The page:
I find that I learn better by experience than by words alone. I think this is especially important with audio because it's difficult to describe the results, but it's easy to hear the results. (Or, if you can't hear what's going on, you are in the wrong business.) I once had a guy from Poland on my crew. He knew what he was doing, his English was pretty good. But e.g. one day he told me that something was "brooming." So I was trying to picture a broom, sweeping, etc. ... but with no success. Finally I said, let's go over to that room and you can let me hear it. And, yup, that channel had a bad hum. Apparently the Polish word for "hum" is "broom." Actual experience -- doing and listening -- is the key. Words just try to explain what you did and heard.

If you were here, and if I weren't retired, I'd probably enjoy having you on my crew. Unfortunately, you aren't; and I am. Look for a good mentor. Look for someone to be a "partner in crime" when you spend time playing with audio. Hook up your gear and record stuff. Try different things. In time, you'll have more understanding and less questions. This will become intuitive.

Above all, do not listen to those people who are telling you to use a lot of mics to record dialog. They are clueless -- their advice is not good! Maybe they are in business selling mics.

Good luck!
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Old June 22nd, 2019, 12:11 AM   #277
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Re: Should I be using multiple mics to record dialogue and sound effects?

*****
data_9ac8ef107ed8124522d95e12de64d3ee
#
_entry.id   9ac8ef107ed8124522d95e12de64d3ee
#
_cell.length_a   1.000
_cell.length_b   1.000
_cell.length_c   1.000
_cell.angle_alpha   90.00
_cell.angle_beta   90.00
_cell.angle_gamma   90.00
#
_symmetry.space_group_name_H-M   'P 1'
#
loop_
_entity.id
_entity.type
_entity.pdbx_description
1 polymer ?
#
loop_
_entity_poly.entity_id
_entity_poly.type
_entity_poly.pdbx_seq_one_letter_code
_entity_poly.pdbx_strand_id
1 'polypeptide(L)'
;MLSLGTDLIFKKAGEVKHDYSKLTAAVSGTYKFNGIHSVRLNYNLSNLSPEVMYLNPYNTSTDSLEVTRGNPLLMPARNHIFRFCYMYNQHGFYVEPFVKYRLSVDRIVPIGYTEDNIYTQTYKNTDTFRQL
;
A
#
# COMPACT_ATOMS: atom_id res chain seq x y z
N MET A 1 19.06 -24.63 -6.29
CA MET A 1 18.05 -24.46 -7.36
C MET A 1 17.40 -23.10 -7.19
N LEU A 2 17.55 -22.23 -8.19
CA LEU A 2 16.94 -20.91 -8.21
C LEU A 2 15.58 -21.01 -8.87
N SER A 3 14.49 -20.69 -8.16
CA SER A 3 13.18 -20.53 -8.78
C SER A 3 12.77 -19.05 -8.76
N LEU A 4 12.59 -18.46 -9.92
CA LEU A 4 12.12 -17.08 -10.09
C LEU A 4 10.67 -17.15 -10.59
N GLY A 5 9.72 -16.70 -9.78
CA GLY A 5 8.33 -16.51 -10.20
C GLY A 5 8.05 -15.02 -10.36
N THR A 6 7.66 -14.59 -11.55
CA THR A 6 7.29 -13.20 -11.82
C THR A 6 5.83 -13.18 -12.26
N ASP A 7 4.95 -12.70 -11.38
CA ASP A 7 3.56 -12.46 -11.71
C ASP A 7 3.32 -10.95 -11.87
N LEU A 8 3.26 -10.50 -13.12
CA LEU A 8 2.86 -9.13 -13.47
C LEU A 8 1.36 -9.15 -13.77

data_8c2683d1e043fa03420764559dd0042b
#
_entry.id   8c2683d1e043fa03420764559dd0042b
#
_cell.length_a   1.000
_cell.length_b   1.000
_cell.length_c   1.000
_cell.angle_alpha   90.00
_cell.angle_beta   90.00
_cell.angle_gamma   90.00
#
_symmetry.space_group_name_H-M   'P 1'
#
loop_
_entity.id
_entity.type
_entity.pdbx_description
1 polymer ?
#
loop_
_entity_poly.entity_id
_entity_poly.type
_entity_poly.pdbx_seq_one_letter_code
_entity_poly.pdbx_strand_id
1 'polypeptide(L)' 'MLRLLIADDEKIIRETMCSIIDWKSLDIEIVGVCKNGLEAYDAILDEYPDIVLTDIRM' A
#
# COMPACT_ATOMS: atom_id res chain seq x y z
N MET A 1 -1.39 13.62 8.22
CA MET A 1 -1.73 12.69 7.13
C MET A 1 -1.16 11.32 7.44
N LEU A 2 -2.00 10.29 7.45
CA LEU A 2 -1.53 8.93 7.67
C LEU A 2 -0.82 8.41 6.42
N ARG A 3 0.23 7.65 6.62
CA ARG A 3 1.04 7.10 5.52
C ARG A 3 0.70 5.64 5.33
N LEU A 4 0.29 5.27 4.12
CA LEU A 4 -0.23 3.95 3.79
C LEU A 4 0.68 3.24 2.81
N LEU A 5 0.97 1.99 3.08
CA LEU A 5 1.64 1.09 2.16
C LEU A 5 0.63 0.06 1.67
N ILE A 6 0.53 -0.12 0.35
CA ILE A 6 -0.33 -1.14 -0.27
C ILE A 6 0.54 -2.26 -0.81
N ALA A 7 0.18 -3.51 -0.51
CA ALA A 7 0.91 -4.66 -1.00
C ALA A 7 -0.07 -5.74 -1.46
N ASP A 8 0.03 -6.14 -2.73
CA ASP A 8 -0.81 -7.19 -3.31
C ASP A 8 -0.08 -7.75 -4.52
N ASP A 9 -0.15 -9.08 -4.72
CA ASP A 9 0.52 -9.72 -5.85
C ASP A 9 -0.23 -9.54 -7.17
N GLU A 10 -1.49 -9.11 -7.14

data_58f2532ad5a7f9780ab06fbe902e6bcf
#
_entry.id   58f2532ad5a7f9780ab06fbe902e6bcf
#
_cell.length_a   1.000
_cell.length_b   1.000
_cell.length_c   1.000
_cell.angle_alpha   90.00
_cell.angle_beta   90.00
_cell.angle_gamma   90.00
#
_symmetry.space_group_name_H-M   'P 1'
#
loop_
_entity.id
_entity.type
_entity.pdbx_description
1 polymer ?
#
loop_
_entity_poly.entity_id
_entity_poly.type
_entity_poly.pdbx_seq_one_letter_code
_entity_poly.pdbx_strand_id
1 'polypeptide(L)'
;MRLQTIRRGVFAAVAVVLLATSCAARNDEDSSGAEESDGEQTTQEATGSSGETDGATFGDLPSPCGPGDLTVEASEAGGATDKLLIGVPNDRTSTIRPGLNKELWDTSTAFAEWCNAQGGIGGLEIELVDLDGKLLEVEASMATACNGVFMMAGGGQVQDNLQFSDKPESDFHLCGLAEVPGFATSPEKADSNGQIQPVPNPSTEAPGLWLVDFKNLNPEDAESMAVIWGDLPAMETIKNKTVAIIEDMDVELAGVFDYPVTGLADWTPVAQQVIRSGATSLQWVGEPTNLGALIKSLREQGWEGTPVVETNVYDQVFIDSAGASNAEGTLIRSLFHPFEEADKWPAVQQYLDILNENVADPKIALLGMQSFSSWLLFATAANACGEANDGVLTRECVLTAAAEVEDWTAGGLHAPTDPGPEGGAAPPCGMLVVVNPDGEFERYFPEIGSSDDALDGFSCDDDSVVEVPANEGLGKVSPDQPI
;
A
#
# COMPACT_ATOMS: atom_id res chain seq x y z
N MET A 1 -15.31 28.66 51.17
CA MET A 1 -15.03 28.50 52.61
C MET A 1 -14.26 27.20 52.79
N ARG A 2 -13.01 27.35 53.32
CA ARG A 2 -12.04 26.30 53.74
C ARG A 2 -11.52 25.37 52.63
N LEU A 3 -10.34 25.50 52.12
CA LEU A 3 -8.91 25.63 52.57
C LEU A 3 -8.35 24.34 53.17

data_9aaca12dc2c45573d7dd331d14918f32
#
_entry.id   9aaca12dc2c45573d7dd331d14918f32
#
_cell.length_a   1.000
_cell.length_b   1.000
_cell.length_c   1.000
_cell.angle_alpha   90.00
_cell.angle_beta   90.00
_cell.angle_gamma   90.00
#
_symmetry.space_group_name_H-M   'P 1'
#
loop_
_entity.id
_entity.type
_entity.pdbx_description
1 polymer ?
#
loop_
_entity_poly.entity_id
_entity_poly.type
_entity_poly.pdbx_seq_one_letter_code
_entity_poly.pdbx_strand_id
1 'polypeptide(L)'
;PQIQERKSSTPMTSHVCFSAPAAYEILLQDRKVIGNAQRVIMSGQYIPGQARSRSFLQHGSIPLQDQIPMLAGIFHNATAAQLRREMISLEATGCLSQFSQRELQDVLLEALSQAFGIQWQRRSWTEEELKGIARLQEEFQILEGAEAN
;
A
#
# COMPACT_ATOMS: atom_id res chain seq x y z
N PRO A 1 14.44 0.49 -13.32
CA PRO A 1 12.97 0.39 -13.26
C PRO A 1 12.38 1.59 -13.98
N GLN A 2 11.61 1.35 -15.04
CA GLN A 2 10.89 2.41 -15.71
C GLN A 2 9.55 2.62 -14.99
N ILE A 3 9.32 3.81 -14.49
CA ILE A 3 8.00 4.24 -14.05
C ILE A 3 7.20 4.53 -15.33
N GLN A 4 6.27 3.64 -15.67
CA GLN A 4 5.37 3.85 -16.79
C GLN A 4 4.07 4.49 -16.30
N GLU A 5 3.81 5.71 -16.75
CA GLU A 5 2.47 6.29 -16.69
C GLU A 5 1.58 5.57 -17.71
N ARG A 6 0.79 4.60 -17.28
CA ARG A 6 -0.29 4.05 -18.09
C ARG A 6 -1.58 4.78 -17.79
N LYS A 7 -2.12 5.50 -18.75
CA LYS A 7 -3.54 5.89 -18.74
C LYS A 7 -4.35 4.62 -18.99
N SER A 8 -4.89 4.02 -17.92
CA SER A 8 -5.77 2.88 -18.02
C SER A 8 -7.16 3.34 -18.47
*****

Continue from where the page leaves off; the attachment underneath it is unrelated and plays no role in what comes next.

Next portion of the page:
Regarding home brew, many of the tools used in Film and TV started out as home brew creations of a technician on a production trying to solve a problem. Then, either they or an equipment manufacturer took this initial prototype and put it into production (having tidied it up and put a nice label on it).
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Old June 27th, 2019, 10:03 PM   #278
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Re: Should I be using multiple mics to record dialogue and sound effects?

Yeah that's true, I gotta solve my own problems more, and not worry about shakiness or equipment noise so much. Well I am budgeting for a gimbal for some shots, and if the DP says we need something else for the slower, more complicated and precise moves then we can talk about what else we need, if that sounds best.
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Old June 28th, 2019, 01:26 AM   #279
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Re: Should I be using multiple mics to record dialogue and sound effects?

Well, you should worry about shakiness and noise by not having them. Home brew that works is totally fine. If it squeaks cure it, if it wobbles sort it. Ryan, what your role? I figured you were doing cameras on this one, if you have a DP, then these things are that persons responsibility. They do the planning, and spend the money. In all my years, gimbal shots have been very rare base there were other ways of doing them. I bought one and while it's often out with other people on projects, I rarely even get it out. I've got a project coming up where I've got one particular camera guy doing it for me, because he can produce excellent hand held stuff that frankly, I can't, so I pay him! Much easier than me faffing around trying to develop technique for 30 minutes work.